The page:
I was asked whether the Pope did not fail by not expressing an apology at Yad Vashem, Israel's central Holocaust memorial.
Haaretz, Israel’s foremost daily paper, published an article explaining that “Different factions in the Vatican and in the Israeli government, the Palestinian Authority, the local Catholic leadership, the Chief Rabbinate, the Islamic Movement, are all pursuing different agendas, and for months already have been attempting to extract maximum political benefit from the visit. Benedict will have to perform a high-wire act, walking above these conflicting interests, without falling into the minefield.” Link
In an editorial that Haaretz published a couple of days later, after the Pope’s visit to Yad Vashem, the paper complains about a missed opportunity. I don’t know what Haaretz expected. A pope will not say what the Jews really want to hear: that the Holocaust was a direct result of anti-Jewish teaching and preaching by Christian preachers, priests and theologians. Anything less is unimportant.
A pope will not say what the Jews really want to hear: that the Holocaust was a direct result of anti-Jewish teaching and preaching by Christian preachers, priests and theologians. Anything less is unimportant.
In the 1962-1965 Second Vatican Council and its subsequent documents, the Catholic Church has, after very long deliberations, given as much as it felt it was able to give to the Jews. It was absurd to think that the Pope would, as a little guest gift, produce apologies and mea culpas that the Church had not agreed to before.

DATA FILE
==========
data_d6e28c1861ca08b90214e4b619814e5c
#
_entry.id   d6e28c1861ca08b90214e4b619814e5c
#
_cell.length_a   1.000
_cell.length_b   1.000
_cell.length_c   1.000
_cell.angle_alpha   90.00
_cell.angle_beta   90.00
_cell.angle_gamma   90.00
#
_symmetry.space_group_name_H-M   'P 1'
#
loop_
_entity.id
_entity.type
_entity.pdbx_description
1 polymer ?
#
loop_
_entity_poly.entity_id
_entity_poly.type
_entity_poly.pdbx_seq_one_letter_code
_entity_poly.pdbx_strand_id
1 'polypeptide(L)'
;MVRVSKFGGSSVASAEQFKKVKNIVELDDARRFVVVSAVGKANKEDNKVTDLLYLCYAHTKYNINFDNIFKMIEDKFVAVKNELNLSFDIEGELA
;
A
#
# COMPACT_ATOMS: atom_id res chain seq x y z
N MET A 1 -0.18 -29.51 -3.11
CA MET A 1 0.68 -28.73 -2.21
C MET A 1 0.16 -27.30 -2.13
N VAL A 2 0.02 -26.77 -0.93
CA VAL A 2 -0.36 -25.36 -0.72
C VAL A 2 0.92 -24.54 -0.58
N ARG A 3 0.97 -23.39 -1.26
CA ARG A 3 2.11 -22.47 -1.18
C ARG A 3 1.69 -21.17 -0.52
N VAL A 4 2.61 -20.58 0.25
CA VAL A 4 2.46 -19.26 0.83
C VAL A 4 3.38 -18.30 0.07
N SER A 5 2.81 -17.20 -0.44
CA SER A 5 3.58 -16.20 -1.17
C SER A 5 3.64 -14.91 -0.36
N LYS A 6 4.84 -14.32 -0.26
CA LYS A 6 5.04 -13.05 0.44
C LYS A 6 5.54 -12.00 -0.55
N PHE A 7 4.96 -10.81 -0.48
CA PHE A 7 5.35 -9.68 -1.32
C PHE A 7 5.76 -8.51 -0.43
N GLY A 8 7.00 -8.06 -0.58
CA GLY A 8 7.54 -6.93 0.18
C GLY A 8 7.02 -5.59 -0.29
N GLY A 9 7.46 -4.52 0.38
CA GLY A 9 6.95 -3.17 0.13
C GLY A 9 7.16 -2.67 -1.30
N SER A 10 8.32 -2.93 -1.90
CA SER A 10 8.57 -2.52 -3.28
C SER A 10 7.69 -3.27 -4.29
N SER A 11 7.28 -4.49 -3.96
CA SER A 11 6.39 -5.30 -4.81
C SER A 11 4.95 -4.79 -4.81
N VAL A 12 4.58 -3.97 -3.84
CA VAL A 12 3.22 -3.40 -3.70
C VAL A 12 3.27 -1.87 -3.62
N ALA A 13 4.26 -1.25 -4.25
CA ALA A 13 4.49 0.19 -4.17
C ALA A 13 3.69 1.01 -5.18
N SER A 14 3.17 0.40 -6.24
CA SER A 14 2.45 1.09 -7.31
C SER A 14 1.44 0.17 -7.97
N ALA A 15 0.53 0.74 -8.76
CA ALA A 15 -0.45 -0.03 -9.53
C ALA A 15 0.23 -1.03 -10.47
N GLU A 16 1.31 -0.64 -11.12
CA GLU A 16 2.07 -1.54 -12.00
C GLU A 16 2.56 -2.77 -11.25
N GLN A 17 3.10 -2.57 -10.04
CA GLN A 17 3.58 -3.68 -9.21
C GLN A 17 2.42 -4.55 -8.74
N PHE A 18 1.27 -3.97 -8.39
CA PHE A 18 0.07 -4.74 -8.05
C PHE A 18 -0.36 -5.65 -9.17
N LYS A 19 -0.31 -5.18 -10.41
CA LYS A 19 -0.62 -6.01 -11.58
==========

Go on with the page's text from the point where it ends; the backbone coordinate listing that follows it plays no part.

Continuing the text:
It is petty to constantly harp on the Pope’s childhood as a conscript to Hitler’s army or even to deal with the beatification of Pope Pius XII, an internal matter for the Church and Catholics.
Instead of the past, the Pope should concentrate on the future. A true contribution to bringing Israelis and Palestinians to accept each other’s right to live in the area they both claim should have been the Pope’s one and only agenda point on this visit. The Pope should have taken advantage of the colossal public interest during his historic visit and employed the wide-ranging impact of his office for a theatrical act commanding an end to a conflict led by extremists on both sides.
Some might even consider that such a contribution could also have served as the ultimate act of contrition.